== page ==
WHO calls on governments not to pursue herd immunity while vaccine shortages persist
Countries should not pursue herd immunity strategies while vaccines are in short supply, the World Health Organization has said, urging governments to instead share excess doses once health care workers and the most vulnerable are protected.
Speaking at a virtual press briefing on Thursday Dr Hans Kluge, head of WHO Europe, warned that the world “simply cannot afford to leave any country, any community, behind” in the fight to curb Covid-19.
“At this point in time, and after so many months in cycles of hope and despair, herd immunity is an understandable desired end-point,” Dr Kluge told journalists. “Yet it cannot be our immediate, primary concern.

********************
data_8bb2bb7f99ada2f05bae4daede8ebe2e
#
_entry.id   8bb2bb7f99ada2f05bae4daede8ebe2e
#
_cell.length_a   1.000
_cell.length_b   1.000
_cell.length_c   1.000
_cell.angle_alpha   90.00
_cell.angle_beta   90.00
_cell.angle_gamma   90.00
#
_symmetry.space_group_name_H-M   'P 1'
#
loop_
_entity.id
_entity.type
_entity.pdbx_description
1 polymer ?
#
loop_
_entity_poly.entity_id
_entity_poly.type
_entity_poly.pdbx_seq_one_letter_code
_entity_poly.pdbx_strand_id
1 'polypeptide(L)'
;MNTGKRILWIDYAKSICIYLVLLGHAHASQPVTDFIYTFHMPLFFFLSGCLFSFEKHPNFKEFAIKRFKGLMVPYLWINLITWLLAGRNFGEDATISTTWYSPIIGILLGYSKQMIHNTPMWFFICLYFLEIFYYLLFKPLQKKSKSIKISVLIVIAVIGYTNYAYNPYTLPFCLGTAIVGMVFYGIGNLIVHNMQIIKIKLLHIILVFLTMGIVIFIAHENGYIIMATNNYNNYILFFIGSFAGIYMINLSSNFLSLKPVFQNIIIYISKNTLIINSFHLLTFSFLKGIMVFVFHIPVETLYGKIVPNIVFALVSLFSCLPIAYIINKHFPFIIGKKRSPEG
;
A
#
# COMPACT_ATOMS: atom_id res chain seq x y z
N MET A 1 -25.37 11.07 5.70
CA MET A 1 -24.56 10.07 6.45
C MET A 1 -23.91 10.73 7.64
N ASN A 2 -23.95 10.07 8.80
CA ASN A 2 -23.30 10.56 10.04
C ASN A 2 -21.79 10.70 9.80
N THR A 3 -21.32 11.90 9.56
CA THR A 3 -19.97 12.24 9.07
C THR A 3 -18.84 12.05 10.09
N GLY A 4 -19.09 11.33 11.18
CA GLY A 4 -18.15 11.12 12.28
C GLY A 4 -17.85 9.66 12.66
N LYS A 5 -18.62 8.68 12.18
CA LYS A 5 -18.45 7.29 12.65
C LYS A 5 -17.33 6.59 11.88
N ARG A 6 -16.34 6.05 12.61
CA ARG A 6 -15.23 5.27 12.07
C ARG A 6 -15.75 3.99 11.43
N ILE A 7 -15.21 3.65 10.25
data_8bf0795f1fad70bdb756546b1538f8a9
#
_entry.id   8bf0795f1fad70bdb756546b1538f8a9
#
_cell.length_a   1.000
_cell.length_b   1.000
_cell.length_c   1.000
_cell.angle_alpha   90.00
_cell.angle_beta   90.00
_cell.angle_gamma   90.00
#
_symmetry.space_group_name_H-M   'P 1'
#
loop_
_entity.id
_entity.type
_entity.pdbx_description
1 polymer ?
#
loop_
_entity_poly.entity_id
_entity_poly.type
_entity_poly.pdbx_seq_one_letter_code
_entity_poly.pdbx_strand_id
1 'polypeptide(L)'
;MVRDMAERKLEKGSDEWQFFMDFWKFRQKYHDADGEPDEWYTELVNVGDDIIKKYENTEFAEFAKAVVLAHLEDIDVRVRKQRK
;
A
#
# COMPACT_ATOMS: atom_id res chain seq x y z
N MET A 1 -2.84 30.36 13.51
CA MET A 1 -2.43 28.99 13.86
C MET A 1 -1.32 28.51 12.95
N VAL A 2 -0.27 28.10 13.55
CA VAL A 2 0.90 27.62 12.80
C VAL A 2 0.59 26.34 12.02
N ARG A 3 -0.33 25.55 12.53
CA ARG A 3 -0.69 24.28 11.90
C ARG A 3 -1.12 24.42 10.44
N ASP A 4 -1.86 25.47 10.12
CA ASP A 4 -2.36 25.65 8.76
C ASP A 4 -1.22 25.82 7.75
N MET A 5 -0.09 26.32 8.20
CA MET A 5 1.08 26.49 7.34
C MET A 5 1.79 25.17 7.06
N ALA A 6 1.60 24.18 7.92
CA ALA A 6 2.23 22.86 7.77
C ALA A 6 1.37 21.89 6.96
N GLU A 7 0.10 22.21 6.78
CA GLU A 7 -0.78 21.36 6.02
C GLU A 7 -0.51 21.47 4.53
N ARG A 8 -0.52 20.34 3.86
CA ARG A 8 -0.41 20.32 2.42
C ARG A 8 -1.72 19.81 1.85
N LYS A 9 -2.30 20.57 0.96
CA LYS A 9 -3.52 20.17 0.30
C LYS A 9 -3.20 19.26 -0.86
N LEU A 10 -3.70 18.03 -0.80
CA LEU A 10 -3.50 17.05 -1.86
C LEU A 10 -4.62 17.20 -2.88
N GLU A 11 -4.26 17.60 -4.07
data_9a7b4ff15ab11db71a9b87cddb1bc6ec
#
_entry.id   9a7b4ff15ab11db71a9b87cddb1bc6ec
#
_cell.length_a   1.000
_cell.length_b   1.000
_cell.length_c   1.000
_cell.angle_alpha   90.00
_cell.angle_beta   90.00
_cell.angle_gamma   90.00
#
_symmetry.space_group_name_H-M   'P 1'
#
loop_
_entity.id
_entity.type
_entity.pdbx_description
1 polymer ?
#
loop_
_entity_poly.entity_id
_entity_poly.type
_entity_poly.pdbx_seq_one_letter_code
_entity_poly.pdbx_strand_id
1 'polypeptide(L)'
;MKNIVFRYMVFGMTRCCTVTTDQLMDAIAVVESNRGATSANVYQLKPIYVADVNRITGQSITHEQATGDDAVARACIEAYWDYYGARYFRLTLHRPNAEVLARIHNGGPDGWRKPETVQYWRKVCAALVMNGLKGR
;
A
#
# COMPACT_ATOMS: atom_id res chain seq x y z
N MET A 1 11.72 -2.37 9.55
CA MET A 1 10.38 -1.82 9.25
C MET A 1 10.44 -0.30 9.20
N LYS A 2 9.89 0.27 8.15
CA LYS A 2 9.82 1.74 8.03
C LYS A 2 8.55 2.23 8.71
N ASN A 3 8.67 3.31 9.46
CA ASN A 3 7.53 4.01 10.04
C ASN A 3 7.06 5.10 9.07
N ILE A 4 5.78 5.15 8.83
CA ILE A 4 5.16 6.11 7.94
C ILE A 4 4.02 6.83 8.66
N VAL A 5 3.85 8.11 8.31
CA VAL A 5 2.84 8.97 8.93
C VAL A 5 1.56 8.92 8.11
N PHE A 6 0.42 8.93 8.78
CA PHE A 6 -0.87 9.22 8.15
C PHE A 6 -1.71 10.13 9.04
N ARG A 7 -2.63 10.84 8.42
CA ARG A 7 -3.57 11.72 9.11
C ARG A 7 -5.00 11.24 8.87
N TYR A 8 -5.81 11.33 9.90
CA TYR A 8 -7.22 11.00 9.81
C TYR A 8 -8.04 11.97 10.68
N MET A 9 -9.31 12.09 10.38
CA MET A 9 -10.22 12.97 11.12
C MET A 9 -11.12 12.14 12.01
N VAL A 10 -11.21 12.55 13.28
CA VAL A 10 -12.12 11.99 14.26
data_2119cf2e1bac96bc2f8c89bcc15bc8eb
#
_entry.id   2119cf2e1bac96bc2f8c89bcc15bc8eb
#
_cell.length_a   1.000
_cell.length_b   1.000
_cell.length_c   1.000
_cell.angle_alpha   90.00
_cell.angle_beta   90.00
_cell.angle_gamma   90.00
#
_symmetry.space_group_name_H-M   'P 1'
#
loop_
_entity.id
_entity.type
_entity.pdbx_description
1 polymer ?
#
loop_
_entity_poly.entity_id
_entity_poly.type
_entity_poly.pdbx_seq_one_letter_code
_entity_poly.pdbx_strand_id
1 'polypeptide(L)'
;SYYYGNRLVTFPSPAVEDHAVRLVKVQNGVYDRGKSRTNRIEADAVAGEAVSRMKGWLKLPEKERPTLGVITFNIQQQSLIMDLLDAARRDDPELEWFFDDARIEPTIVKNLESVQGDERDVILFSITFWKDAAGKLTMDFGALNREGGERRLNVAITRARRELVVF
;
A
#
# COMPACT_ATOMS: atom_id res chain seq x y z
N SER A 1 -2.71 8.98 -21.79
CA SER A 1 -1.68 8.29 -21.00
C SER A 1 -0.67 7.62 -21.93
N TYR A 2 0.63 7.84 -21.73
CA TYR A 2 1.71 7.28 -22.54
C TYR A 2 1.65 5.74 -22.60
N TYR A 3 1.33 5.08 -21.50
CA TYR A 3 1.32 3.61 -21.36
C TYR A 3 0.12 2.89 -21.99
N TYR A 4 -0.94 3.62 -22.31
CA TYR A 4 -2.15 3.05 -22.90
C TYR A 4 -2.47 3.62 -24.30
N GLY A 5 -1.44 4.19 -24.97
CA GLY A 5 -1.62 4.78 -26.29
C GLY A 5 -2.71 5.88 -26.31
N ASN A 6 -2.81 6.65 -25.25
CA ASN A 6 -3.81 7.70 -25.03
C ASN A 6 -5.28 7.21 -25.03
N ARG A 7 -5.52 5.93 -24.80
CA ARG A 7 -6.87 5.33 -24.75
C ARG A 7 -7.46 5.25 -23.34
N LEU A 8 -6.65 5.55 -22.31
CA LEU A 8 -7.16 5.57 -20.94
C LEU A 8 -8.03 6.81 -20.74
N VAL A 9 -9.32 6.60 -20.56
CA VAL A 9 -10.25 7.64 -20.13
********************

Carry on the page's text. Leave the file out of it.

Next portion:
“I want to emphasise that vaccine roll-outs are essential, first and foremost, to reduce severe disease in vulnerable groups, release the pressure on our hospitals and avoid the risk of our health systems collapsing,” he added.
In Britain, where the Vaccine Taskforce has secured more than 350 million doses of different jabs, such a policy could mean that supplies are redirected to countries with limited access to immunisations once the most vulnerable 25 million people have been protected.
The JCVI estimates that “taken together, these groups represent around 99 per cent of preventable mortality from Covid-19”. When this point is reached, experts suggest that the government can begin to lift stringent restrictions.
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